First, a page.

A motocross bike doesn’t offer much surface to wrap, but motocross bikers still wrap their machines and helmets with designs that reflect the colorful and exciting sport. And with every new motocross season, more and more racers are turning to Bryar Perry, owner of 180Decals in Red Bluff, CA, to provide their desired looks. As a racer himself, Bryar knows this market. Shortly after designing his own bike and then his friends’ by 2003 at age 14, he was providing graphics for some of the fastest racers out there. “We really lucked out with the timing, because there wasn’t too much competition for motocross graphics back then,” Bryar said.
KEEPING IT PINNED
As his early efforts began to build a following, Bryar continued to race, even turning pro for a short time, but he couldn’t ignore the growing success of 180Decals and eventually stepped back from on-track competition to focus on his business. Bryar’s friend, Justin Kenney, handles the online orders for the shop, which account for about 70% of the shop’s jobs. Customers can order design templates for bike graphics as well as wraps for seats, radiator covers and helmets – with helmets typically being where riders express themselves most. “Helmet wraps incorporate lots of fluorescent colors and crazy designs,” Bryar said. “The stand-out graphics make it easier to spot a particular rider on the course.”
180Decals also offers completely custom orders, with clients primarily in California, but also from all across the US. “The custom work is the hardest for sure,” Bryar said. For the most part, his customers are “super specific” with what they want and send several images for reference. Other customers only offer little hints, which compels Bryar to dig deeper into what they are looking for. “On the rare occasion, a customer will just leave it all up to me, which I prefer,” he said. To work up his designs and due to his familiarity with it, Bryar uses Gerber OMEGA software, though he is also turning more to the Adobe Creative Suite. There isn’t too much structure to his designing process, he said, “But one thing I do keep in mind is thinking about the wide range of ages that will buy. Designing something you think an 18-year-old will like might not sell with someone who is 65.”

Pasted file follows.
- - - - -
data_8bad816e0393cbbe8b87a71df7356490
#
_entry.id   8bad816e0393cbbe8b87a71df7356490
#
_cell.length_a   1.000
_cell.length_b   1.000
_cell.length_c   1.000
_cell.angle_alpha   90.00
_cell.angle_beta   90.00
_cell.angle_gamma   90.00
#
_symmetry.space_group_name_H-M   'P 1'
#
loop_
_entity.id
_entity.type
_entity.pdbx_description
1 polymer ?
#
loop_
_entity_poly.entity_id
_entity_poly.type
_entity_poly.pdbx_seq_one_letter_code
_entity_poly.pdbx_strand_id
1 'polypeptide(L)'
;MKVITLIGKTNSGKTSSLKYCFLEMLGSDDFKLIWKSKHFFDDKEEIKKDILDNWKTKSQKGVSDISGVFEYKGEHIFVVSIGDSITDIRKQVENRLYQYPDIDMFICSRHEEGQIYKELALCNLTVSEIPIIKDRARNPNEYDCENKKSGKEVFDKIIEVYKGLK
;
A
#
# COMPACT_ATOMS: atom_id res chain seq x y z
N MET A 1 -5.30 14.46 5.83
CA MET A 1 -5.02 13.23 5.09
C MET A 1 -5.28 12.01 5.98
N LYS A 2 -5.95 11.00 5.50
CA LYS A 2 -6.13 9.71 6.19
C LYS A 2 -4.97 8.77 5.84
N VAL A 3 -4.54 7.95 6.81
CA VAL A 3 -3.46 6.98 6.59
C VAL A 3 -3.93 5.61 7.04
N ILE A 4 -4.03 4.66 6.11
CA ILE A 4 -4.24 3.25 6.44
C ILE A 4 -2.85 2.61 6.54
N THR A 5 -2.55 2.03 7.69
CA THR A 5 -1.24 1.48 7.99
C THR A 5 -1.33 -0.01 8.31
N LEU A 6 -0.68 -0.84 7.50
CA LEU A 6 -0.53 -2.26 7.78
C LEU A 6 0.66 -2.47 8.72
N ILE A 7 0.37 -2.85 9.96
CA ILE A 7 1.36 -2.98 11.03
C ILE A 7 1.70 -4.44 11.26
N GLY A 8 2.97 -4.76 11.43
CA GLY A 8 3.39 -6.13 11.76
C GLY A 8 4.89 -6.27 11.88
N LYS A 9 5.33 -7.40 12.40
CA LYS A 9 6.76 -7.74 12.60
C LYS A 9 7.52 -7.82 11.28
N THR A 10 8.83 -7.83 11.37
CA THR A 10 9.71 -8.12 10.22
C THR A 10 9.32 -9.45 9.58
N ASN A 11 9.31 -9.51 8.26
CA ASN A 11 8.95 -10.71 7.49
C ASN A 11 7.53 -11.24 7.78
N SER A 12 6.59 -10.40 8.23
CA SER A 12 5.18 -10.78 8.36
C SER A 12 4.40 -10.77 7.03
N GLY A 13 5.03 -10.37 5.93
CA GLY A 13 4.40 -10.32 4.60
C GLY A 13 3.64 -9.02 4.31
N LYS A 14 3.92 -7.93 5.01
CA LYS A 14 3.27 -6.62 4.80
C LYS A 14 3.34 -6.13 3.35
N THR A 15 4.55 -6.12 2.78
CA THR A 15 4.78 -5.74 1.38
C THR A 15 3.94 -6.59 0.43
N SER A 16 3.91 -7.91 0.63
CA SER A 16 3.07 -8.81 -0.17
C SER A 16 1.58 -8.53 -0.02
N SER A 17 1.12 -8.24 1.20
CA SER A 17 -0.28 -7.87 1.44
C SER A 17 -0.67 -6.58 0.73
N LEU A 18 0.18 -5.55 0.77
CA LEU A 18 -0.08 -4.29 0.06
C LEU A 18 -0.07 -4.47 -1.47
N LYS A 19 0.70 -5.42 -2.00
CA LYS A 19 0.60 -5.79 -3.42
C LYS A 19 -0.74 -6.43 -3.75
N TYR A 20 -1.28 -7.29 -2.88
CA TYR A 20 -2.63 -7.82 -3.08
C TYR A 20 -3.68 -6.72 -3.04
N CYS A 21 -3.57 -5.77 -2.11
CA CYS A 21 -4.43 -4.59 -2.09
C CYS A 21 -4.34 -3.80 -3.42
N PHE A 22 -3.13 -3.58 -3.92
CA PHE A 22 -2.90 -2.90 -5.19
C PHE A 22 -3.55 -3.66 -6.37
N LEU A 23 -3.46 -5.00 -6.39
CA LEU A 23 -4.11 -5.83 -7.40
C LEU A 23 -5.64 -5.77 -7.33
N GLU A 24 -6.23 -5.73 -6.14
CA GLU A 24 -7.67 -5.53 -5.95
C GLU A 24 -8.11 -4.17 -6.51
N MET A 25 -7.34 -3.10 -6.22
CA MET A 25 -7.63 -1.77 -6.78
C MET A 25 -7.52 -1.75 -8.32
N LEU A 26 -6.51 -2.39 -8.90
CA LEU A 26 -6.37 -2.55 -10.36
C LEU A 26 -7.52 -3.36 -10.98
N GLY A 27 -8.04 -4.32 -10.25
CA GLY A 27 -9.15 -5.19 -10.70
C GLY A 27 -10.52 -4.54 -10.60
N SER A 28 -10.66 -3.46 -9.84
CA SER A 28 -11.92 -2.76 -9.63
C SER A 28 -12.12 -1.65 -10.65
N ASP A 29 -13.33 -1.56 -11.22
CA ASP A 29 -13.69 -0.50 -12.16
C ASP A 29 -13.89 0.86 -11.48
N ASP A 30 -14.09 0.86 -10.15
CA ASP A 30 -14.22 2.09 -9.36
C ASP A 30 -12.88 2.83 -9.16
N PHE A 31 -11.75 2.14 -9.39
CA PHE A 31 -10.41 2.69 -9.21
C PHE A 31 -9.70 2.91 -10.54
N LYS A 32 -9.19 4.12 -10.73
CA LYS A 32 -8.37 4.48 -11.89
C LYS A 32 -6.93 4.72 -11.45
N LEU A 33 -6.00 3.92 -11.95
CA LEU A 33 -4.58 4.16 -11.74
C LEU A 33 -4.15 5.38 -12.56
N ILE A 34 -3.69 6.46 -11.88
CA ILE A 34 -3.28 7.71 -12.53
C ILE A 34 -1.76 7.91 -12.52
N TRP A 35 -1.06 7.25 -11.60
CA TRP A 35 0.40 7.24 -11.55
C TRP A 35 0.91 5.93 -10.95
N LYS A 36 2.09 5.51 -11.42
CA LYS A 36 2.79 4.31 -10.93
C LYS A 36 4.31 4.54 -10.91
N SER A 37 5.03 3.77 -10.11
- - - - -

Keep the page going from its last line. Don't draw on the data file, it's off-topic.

For orders of more than design templates, Bryar’s mother prints everything on wrap film from Substance Incorporated on the shop’s workhorse Roland VersaCAMM VS-540, and also its newer Roland TrueVIS VG2-540, 54-in. digital printer/cutter. “With the expanded color gamut on the VG2, oranges like those on the KTM bikes are easy to hit,” Bryar said. Once printed, all wraps are protected by 180Decals’ Royal Sovereign laminator. The decals are “super thick,” according to Bryar, and are precut to the shape of dirt- bike plastics to ease installation for the customer, “compared to, say, a car wrap.” The decals aren’t “super difficult” to install, he said, “but since they are so thick (21 mil), we recommend using heat for any creases and [also having] clean hands,” to avoid getting dirt on the adhesive. It takes about 45-60 minutes to install a full set of decals on a dirt bike. However, customers can, and do, ship their new plastics to the shop on occasion, where either Bryar or his father will apply them at no extra cost.
STEPPING UP TO NEW MARKETS
With two printers in-house, 180Decals became able to handle the additional demand his company started receiving from local businesses, which includes creating signs for area shops, as well as designing game wraps and faceplate decals for nearby casinos. “It’s great to have the extra income, especially during the offseason for racing,” Bryar said. “We love motocross, [but] we’re always looking for additional year-round clients to supplement our core racing-graphics business.”
Despite the recent restrictions to prevent the spread of COVID-19 placed not only on 180Decals’ home state of California, but on most states and areas of the country, Bryar remains optimistic about his business and passion. When asked what he thinks will happen to the larger wrap market in general and to his company in the next three to six months, Bryar said, “It’s hard to say with this COVID-19 going around. I hope most people see it as downtime to do some maintenance on their bikes and get themselves a new look via our graphics. In general, I don’t see why the wrap market wouldn’t keep going strong. Everyone needs decals for something.”